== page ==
Also, paragraph 11 allows the Vessel to "search my person and belongings prior to my entry to the Vessel and at any time while I am on the Vessel premises." As he puts it, that is not a practice typically utilized by other major attractions: "In a lot of the facilities, sports arenas especially, there's metal detectors. So you go through a metal detector for security purposes, but once you're inside the facility, the language very often is "reasonable suspicion" for police officer or government official to search you. If I'm at MSG and I've gone through the metal detector and I go to get a hot dog at halftime and a security officer says they want to pat me down, I'd say no way! Why should private security have that. At a minimum, people should know that."

"I think that overall the troubling concern continues, and it does raise larger questions especially about urban development programs, whether the Vessel is a public art exhibit or something other," he said. "Again, the concern is that when these large companies and LLCs are getting public tax benefits or subsidies, there seems to be they should be as transparent as they can, and if we're going to continue down this road, perhaps elected officials should be putting in language that limits the erosion of public's rights, because the public generally takes some of these rights for granted."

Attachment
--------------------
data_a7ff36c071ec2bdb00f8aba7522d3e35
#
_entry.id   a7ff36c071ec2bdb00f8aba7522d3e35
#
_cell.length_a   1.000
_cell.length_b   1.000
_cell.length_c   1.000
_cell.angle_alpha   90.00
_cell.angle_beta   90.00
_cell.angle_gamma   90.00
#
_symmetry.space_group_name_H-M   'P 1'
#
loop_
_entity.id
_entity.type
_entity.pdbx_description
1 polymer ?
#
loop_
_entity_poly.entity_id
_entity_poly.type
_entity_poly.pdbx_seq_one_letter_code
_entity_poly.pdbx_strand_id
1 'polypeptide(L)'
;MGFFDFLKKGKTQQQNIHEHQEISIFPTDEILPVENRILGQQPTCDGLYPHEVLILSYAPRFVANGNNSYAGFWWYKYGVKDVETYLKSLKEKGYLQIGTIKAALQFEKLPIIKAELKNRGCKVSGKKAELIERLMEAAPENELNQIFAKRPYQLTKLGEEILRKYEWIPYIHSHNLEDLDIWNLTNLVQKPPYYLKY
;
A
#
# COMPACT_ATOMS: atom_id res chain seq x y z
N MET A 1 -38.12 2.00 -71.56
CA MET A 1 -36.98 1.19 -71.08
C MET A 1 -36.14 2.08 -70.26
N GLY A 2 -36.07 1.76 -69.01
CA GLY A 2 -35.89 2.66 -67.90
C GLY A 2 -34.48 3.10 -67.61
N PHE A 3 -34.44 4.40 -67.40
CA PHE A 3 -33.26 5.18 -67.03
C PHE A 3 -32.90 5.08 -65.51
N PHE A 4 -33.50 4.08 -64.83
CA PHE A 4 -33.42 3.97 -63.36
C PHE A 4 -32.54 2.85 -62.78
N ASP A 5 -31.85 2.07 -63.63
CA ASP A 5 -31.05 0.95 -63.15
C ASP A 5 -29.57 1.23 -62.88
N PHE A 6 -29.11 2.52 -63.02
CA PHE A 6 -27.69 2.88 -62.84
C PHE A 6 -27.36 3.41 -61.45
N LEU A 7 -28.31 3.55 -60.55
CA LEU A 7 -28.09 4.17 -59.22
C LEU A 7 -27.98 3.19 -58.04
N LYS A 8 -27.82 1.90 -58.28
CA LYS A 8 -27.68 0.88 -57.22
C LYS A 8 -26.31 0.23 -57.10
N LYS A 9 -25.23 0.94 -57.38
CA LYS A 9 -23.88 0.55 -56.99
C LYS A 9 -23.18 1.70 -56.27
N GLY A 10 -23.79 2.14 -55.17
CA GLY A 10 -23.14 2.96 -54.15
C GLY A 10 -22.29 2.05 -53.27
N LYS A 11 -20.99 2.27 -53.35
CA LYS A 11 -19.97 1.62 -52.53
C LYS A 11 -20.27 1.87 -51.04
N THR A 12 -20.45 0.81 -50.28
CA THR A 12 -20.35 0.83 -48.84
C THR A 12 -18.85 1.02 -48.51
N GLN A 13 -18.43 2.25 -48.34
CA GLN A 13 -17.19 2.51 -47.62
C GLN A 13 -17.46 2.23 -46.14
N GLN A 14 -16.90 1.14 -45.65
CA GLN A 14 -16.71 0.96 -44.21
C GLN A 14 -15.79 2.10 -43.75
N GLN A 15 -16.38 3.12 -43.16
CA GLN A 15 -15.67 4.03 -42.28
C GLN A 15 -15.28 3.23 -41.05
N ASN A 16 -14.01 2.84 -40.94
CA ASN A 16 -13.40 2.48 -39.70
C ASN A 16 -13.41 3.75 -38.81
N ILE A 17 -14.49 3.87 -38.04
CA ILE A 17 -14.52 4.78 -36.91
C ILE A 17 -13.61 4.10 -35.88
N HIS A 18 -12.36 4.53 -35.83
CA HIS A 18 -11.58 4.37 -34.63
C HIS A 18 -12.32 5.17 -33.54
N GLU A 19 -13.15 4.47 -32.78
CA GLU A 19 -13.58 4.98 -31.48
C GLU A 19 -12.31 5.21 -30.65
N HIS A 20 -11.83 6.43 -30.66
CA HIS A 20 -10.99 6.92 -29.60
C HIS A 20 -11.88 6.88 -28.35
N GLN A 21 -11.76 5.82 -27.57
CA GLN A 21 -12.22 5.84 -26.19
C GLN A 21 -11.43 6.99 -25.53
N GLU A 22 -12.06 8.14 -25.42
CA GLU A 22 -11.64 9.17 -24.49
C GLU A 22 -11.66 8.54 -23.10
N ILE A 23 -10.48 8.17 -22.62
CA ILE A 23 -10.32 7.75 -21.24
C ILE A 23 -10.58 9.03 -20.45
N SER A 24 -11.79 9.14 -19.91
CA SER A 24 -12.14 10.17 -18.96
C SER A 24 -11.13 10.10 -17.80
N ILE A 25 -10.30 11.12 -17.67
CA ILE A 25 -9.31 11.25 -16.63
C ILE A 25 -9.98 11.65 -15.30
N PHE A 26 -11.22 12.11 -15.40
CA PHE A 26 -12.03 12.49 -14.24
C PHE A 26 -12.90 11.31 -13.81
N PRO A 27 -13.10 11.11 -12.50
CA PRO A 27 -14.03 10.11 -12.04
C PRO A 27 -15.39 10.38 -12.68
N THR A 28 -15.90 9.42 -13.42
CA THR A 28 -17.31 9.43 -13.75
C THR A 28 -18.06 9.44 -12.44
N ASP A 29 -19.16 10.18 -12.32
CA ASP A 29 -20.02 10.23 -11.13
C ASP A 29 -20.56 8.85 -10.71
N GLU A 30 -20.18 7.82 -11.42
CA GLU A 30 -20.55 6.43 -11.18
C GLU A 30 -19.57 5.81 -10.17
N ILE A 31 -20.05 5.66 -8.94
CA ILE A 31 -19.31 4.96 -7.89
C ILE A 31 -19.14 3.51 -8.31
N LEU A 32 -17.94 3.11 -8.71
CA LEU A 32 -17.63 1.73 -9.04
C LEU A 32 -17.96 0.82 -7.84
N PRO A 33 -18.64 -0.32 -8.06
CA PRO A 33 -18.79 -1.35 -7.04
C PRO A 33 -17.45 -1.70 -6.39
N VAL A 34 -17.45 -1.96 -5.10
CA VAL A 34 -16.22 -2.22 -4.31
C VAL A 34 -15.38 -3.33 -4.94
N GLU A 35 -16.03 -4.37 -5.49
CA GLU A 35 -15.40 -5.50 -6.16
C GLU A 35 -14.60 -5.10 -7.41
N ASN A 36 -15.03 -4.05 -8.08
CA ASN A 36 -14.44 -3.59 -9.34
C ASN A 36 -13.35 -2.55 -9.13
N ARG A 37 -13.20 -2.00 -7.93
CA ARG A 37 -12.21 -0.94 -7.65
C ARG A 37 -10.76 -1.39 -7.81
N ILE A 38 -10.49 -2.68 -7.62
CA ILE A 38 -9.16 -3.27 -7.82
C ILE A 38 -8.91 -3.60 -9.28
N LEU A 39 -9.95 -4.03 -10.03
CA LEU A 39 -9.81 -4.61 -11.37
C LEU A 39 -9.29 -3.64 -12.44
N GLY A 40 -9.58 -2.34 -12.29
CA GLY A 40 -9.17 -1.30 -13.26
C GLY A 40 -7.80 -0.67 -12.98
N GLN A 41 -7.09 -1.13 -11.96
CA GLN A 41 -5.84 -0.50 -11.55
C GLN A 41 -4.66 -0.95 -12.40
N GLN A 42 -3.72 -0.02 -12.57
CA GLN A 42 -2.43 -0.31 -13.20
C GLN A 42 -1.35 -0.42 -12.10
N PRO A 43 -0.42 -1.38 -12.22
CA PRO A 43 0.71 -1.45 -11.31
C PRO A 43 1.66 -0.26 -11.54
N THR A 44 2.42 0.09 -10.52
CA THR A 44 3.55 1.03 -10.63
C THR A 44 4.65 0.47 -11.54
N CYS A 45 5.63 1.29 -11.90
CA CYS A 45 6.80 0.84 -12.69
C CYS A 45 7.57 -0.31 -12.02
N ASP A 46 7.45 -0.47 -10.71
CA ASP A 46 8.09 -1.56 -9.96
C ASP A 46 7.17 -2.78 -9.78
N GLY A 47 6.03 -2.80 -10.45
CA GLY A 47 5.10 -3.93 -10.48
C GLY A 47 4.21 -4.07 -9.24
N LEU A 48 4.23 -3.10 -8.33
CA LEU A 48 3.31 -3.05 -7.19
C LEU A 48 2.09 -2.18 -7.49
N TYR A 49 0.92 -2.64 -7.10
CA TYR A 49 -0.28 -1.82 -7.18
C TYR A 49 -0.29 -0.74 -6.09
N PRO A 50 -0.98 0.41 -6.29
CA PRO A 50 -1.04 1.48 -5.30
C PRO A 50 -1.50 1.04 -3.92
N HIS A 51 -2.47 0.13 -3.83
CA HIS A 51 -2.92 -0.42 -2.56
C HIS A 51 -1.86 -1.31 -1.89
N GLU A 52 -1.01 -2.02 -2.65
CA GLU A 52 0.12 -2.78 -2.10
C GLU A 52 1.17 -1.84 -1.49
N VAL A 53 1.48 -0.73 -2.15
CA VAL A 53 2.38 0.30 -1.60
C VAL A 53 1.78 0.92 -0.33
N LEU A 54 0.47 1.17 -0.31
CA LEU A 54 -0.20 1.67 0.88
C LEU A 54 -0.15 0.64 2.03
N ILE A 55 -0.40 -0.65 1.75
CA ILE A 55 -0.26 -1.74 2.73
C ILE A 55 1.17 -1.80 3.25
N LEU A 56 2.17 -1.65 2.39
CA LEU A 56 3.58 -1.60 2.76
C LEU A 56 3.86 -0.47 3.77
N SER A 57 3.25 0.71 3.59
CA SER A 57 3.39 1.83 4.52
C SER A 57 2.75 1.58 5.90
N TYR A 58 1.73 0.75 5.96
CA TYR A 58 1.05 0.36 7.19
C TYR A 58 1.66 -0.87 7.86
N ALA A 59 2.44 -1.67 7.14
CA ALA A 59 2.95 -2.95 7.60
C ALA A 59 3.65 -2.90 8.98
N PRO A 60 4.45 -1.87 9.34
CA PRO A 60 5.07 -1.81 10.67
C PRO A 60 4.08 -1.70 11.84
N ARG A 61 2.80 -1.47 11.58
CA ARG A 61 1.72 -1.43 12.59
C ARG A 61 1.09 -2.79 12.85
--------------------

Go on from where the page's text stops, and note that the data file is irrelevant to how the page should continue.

Update: We asked Related, the company that represents the Vessel, whether they had any further comment on the updated language in the Terms & Conditions, and how people's social media content may be used in the future.

They responded, "The Terms and Conditions for visiting Vessel have been modeled after those used at similar local and national attractions. As we are a new destination, we wanted to over communicate, be transparent and disclose to all users that we may re-share select social posts on our social channels and website that visitors have already shared publicly on their social channels. This is a process undertaken at major attractions around the city and country."

They also pointed to the Terms & Conditions at places including Disney World, CN Tower, Six Flags, Coney Island's Luna Park and the National Museum of American History as examples of similar policies—however, only one of those places, Disney World, claims the unilateral right to use your social media content for their own commercial purposes (the others just claim the right to photograph/video/record people inside their parks).